Dear Colleagues and Students
I have written to you each week of the Covid-19 crisis, to keep you closely informed, and at the heart of our planning for the start of the new academic year in September.
We have a summer to come between now and then. This long, strange semester is over. However odd these last four months have seemed, and however distant we may all have to remain from normal life in the weeks ahead, I do hope that as many of you as possible are able to find time and opportunity to relax, recuperate, and reflect.
If you cannot take the time now, I hope you are at least able to plan to take it, circle those dates in the diary in bright ink, and hold them sacrosanct. We are all going to have to work even harder when the time comes to ensure our University transitions safely through what we hope will be the final stages of the Covid crisis.
I have urged reflection alongside rest, because the inequalities which the pandemic is exploiting ruthlessly in almost every country have been thrown into sharp and painful relief in the US this week where the murder by police of George Floyd has ignited a wave of just protest against systemic racism.
I know this has had a profound impact on some of you, especially our students, and a number of you have written to me and senior colleagues demanding that St Andrews makes a public statement condemning racism.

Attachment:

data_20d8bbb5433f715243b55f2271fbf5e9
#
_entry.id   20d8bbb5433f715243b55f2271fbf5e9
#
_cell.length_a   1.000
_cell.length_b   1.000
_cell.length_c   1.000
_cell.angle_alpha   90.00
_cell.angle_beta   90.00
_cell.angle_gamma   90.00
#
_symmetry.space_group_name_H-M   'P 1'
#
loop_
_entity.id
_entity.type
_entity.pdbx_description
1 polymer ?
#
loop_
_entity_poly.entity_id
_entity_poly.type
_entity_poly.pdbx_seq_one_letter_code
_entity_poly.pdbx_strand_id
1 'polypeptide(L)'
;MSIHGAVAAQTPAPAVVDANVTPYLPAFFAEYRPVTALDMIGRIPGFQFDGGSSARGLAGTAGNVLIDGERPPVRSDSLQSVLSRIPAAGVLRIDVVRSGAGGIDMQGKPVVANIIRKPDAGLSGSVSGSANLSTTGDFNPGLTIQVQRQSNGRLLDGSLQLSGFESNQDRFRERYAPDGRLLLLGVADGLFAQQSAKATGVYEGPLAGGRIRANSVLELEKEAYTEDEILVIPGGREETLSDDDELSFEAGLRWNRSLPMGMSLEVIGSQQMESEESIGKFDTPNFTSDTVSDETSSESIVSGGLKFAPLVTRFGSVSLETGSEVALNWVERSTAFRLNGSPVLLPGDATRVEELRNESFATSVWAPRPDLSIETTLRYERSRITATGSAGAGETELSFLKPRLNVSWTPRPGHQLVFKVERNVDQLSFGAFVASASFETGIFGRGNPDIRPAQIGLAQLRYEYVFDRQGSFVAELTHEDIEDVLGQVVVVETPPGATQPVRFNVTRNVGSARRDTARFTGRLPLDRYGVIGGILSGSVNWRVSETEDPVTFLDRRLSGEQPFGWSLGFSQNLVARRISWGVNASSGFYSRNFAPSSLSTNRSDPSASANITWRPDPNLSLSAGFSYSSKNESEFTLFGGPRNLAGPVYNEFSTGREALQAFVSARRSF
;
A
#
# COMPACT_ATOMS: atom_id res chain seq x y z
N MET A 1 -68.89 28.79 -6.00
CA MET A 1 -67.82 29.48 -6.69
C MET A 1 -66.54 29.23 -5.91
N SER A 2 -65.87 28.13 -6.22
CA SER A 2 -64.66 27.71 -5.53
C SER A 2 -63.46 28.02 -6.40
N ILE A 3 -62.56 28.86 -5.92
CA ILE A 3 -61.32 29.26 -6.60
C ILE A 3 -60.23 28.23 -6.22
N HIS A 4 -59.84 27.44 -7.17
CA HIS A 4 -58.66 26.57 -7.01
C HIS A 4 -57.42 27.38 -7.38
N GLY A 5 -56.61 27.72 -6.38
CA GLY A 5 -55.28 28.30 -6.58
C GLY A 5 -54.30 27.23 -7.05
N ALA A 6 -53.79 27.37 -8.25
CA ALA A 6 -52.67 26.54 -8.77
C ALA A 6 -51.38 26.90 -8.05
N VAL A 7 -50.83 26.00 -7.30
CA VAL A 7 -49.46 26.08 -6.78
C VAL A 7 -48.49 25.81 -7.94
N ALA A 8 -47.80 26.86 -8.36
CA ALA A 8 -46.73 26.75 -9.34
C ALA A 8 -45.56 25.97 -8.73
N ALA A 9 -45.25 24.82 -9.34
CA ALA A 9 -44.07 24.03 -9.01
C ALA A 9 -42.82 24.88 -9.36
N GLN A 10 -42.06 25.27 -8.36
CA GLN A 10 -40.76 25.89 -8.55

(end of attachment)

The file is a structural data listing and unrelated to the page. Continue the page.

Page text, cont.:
We are a global community in St Andrews. When things happen in Minneapolis, or Hong Kong, or Paris, or Nova Scotia, or Bradford, or here in Fife, we feel them acutely not only because we will all know someone who is personally affected, but because they are an affront to the values of this institution. I understand the anger that comes from the injustice that we have seen reported this week, and I feel it myself.
We are also a uniquely privileged community, and that privilege cuts two ways. We must accept, as a 600-year-old institution, that while we might pride ourselves on our commitment to diversity and our intolerance of all racism, we have long been a part of the establishment and structures which perpetuate discrimination in this and other countries.
Accepting our part in this, and shining a light on the ways in which we unwittingly prolong this legacy, is a fundamental step for any institution serious about diversity and inclusion.
We can choose to prepare for that step by challenging everything we think we know about race, injustice, discrimination and the causes of division.
As I write, some of our academic and professional services colleagues with particular expertise in this area are working to prepare a reading list for publication in In the Loop this week. The texts which they recommend will be challenging and perhaps difficult for many of us. They may make us feel angry and uncomfortable, but worthwhile change rarely happens in comfort.
There is a second aspect to our privilege. You are all part of one of the world’s great universities, and are amongst the best and brightest minds of our times. You have resources and choices, intellect and opportunity, and the levers of change are closer to your hands than they are for millions of others. For the most part, you can breathe.
Tweets and statements in themselves will not change the world, but fact and argument can.
Let us condemn racism with our research, our ideas, our actions and sacrifices, and our willingness to be challenged and changed.
Covid has taught us that the world need experts after all. This is the moment for universities and their communities of scholars to step to the front of the line and accept responsibility for providing the evidence and answers to help to heal a troubled world.
Principal and Vice-Chancellor
Diversity is one of the pillars of the University Strategy 2018-2023.Message from the Principal